[+] References

    • Ackerfield, J. 2012. The Flora of Colorado. Colorado State University Herbarium. 433 pp.
    • Barneby, R. C. 1964. Atlas of North American Astragalus. Memoirs of New York Botanical Garden, vol. 13. New York Botanical Garden, Bronx, NY.
    • Barneby, R.C. 1964. Atlas of North American Astragalus. 2 Vols. New York Botanical Garden, Bronx, New York. 1188 pp.
    • Decker, K. and D.G. Anderson. 2004. Astragalus anisus M.E. Jones (Gunnison milkvetch): a technical conservation assessment. USDA Forest Service, Rocky Mountain Region. Online. Available: http://www.fs.fed.us/r2/projects/scp/assessments/astragalusanisus.pdf (Accessed 2006).
    • Isely, D. 1998. Native and naturalized Leguminosae (Fabaceae) of the United States (exclusive of Alaska and Hawaii). Monte L. Bean Life Science Museum, Brigham Young University; MLBM Press, Provo, Utah. 1007 pp.
    • Jones, M.E. 1923. Revision of North-American Species of Astragalus. Salt Lake City, UT.
    • Kartesz, J.T. 1994. A synonymized checklist of the vascular flora of the United States, Canada, and Greenland. 2nd edition. 2 vols. Timber Press, Portland, OR.
    • Munson, S. M. and A. A. Sher. 2015. Long-term shifts in the phenology of rare and endemic Rocky Mountain plants. American Journal of Botany 102: 1268-1276.
    • Neely, B., R. Rondeau, J. Sanderson, C. Pague, B. Kuhn, J. Siemers, L. Grunau, J. Robertson, P. McCarthy, J. Barsugli, T. Schulz, and C. Knapp. Editors. Gunnison Basin: Vulnerability Assessment for the Gunnison Climate Working Group by The Nature Conservancy, Colorado Natural Heritage Program, Western Water Assessment, University of Colorado, Boulder, and University of Alaska, Fairbanks. Project of the Southwest Climate Change Initiative.
    • Neely, B., S. Panjabi, E. Lane, P. Lewis, C. Dawson, A. Kratz, B. Kurzel, T. Hogan, J. Handwerk, S. Krishnan, J. Neale, and N. Ripley. 2009. Colorado Rare Plant Conservation Strategy, Developed by the Colorado Rare Plant conservation Initiative. The Nature Conservancy, Boulder, Colorado, 117 pp.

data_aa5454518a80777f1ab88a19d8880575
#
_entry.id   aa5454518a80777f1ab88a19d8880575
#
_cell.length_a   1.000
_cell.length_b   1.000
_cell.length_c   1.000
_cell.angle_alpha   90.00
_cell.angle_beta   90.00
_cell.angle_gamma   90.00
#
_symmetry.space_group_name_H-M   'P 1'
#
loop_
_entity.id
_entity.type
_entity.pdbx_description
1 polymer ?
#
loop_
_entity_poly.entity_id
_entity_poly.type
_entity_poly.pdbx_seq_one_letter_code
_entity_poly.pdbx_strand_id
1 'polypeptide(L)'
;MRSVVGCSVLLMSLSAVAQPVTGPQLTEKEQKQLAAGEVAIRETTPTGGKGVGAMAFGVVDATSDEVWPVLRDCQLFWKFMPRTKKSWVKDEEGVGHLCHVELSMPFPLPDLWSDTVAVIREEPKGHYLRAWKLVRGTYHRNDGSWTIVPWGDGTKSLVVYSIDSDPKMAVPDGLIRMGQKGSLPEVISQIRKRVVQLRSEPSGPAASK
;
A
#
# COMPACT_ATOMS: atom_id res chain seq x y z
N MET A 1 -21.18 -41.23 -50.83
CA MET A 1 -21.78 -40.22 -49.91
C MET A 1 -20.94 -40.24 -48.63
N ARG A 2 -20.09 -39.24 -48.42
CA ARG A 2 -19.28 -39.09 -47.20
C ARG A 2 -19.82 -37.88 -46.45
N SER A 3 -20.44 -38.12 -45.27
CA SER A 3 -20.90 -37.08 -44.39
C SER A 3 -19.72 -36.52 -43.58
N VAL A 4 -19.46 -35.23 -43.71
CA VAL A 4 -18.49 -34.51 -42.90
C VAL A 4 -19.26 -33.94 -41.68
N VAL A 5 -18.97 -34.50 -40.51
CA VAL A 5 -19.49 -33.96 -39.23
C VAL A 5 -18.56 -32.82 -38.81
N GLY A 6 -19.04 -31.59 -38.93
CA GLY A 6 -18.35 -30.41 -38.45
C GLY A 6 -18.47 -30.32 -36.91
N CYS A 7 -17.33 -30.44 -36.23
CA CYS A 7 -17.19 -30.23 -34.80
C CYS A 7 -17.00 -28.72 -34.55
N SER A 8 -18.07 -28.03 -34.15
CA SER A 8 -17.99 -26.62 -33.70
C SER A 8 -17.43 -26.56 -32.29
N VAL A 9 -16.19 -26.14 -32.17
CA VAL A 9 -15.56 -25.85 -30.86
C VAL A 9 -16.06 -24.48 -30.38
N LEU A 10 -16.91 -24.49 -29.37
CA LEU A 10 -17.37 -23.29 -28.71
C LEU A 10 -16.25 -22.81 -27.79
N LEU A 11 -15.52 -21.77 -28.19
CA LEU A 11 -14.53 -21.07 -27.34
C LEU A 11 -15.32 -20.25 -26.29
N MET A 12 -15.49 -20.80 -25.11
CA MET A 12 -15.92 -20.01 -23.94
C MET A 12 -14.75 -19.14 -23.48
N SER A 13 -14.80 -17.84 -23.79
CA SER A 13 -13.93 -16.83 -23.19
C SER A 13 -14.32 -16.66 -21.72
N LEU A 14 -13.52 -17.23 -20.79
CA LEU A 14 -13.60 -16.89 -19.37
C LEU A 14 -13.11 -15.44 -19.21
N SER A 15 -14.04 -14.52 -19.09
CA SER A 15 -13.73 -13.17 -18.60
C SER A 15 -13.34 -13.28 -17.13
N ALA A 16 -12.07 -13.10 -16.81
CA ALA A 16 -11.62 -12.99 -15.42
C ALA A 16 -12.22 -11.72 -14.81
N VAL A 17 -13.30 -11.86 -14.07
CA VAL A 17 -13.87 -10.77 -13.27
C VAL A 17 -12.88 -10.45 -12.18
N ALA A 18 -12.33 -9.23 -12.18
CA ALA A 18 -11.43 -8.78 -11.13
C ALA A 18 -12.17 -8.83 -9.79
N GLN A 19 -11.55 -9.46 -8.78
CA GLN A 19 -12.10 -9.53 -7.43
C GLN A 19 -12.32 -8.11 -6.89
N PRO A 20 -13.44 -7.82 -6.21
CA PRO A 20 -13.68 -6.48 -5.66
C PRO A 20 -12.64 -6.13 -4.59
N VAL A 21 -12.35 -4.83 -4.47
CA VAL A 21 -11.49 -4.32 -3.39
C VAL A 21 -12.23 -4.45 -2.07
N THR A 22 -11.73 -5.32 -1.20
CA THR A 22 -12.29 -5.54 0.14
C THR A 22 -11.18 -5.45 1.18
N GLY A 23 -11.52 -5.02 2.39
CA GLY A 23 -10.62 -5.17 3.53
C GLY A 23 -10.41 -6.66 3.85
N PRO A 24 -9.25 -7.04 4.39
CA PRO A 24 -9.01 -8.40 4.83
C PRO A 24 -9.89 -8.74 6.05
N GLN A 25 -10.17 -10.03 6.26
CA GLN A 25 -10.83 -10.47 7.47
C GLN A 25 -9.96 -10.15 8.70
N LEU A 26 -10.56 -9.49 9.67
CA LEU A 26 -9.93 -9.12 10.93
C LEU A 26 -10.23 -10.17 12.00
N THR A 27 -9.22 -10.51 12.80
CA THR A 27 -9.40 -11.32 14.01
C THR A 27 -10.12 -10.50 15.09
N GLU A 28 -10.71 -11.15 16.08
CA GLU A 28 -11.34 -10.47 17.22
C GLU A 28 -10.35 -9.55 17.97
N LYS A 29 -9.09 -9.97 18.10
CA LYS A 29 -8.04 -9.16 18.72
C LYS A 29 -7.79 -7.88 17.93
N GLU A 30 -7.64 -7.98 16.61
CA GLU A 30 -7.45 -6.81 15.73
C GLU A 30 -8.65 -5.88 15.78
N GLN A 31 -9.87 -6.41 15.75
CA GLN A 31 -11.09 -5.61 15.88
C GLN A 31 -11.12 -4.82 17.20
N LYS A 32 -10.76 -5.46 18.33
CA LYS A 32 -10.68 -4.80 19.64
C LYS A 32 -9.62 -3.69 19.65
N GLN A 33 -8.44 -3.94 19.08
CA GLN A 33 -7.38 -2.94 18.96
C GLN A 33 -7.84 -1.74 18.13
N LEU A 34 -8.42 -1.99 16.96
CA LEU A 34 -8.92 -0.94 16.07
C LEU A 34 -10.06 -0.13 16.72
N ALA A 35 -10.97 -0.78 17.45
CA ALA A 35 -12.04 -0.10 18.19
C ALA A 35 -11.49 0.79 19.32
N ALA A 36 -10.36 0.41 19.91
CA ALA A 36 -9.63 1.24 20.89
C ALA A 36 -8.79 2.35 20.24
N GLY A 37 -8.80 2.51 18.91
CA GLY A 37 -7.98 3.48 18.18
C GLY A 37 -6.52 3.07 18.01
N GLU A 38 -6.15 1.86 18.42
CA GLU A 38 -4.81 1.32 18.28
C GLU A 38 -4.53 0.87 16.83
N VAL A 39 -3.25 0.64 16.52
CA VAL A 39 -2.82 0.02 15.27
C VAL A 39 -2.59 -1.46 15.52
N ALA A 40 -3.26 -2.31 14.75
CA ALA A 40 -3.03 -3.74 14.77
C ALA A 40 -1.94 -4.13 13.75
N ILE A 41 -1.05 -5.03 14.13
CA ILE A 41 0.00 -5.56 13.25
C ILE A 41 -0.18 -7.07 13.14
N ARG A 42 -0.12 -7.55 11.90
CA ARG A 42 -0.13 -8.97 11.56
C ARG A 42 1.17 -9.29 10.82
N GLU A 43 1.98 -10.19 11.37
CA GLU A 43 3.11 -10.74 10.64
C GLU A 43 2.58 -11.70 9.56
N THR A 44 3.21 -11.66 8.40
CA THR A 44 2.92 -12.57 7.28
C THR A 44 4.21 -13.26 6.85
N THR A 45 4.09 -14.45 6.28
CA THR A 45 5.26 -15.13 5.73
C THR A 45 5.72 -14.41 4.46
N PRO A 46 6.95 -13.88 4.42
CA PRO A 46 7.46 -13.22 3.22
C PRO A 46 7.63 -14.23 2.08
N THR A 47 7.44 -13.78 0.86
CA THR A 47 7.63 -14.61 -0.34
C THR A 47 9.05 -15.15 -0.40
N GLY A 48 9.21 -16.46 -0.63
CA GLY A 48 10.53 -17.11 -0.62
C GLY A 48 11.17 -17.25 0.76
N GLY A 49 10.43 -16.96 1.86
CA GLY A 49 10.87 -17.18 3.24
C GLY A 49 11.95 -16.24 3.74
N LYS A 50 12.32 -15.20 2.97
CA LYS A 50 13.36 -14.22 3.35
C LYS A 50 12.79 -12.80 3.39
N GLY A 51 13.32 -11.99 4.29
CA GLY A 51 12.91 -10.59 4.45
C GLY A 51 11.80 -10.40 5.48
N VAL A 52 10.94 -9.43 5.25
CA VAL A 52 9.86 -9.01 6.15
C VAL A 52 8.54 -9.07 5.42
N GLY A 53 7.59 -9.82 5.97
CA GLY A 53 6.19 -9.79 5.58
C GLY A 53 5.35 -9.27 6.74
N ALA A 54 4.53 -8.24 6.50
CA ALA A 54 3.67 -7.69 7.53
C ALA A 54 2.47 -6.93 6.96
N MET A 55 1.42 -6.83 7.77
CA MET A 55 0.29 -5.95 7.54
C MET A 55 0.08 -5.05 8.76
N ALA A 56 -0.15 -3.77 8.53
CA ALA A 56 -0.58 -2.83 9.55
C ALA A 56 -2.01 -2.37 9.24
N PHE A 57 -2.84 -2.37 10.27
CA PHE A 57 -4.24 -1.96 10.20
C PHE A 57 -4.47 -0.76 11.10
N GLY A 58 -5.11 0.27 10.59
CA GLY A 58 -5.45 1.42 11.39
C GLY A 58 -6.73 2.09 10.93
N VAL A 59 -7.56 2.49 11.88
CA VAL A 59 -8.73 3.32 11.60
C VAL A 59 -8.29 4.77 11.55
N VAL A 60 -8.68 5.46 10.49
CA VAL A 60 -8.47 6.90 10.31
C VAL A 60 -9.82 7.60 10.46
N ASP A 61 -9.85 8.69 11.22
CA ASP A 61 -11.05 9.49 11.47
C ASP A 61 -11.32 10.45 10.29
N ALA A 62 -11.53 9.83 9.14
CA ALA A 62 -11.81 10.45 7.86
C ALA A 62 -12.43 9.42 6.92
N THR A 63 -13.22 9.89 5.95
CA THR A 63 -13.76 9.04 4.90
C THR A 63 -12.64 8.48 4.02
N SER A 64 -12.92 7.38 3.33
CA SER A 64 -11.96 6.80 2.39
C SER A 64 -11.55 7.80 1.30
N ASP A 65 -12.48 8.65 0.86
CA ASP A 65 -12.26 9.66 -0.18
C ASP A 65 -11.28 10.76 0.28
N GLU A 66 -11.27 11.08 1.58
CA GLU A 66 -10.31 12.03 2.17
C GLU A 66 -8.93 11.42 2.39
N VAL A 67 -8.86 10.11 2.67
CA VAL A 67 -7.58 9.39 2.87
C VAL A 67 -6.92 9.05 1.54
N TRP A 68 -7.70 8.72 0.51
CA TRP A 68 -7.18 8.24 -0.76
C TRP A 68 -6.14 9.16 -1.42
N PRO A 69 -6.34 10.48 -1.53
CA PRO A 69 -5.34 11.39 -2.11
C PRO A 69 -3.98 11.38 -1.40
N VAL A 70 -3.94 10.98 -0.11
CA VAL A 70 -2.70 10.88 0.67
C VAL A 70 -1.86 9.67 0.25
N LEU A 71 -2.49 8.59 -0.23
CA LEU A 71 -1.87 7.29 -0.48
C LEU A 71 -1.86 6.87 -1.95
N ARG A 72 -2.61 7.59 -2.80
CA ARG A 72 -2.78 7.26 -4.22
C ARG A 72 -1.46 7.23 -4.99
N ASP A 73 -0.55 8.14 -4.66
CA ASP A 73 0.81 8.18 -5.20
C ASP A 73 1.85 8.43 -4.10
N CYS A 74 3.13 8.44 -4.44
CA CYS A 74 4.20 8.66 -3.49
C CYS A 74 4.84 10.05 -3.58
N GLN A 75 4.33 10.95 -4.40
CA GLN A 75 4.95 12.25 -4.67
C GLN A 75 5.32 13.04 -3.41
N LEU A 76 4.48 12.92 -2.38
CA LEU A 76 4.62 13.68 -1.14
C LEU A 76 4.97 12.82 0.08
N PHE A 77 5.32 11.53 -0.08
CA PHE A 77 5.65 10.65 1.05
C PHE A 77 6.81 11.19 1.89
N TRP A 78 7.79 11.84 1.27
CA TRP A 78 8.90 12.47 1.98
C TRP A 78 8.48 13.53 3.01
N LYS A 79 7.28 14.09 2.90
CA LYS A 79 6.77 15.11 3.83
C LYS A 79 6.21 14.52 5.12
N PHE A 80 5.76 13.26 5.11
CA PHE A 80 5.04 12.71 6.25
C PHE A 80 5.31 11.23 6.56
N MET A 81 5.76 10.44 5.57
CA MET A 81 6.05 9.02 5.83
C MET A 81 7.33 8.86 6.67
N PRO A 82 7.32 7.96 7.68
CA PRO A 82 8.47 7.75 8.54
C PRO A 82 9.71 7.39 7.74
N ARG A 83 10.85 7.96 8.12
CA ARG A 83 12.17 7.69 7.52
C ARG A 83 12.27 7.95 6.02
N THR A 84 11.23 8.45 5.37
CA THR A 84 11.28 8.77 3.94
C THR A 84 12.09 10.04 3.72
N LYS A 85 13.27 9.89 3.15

• Panjabi, S.S. and G. Smith, 2014. Recommended best management practices for Gunnison milkvetch (Astragalus anisus): practices developed to reduce the impacts of road maintenance activities to plants of concern. Colorado Natural Heritage Program, Colorado State University, Fort Collins, Colorado. Accessed online on: Dec 7, 2015 at https://www.codot.gov/programs/environmental/wildlife/guidelines/rare-plant-bmps/astragalus-anisus
    • Rondeau, R., K. Decker, J. Handwerk, J. Siemers, L. Grunau, and C. Pague. 2011. The state of Colorado's biodiversity 2011. Prepared for The Nature Conservancy. Colorado Natural Heritage Program, Colorado State University, Fort Collins, Colorado.
    • Rondeau, R., K. Decker, J. Handwerk, J. Siemers, L. Grunau, and C. Pague. 2011. The state of Colorado's biodiversity 2011. Prepared for The Nature Conservancy. Colorado Natural Heritage Program, Colorado State University, Fort Collins, Colorado.
    • Rydberg, P.A. 1906. Flora of Colorado. Agricultural Experiment Station of the Colorado Agricultural College, Fort Collins.
    • Spackman, S., B. Jennings, J. Coles, C. Dawson, M. Minton, A. Kratz, and C. Spurrier. (Web authors: Johnson, C.S. and M. Barry). 1999. Colorado rare plant field guide. Prepared for Bureau of Land Management, U.S. Forest Service and U.S. Fish and Wildlife Service by Colorado Natural Heritage Program. Online. Available: http://www.cnhp.colostate.edu/rareplants/cover.html (Accessed 2006)
    • Spackman, S., B. Jennings, J. Coles, C. Dawson, M. Minton, A. Kratz, and C. Spurrier. 1997. Colorado rare plant field guide. Prepared for Bureau of Land Management, U.S. Forest Service and U.S. Fish and Wildlife Service by Colorado Natural Heritage Program.
    • The Colorado Native Plant Society. 1997. Rare Plants of Colorado, second edition. Falcon Press Publishing Co.,Inc. Helena, Montana. 105pp.
    • USDA, NRCS. 2013. The PLANTS Database. National Plant Data Team, Greensboro, NC 27401-4901 USA.
    • Wasson, A. 1998. Astragalus anisus in the Gunnison Basin: A Demographic Study.
    • Wasson, A. 1998. Astragalus anisus in the Gunnison Basin: A Demographic Study.
    • Welsh, S.L. 2007. North American Species of Astragalus Linnaeus (Leguminosae) A Taxonomic Revision. Brigham Young University, Provo, Utah. 932 pp.

Last Updated

2013-08-23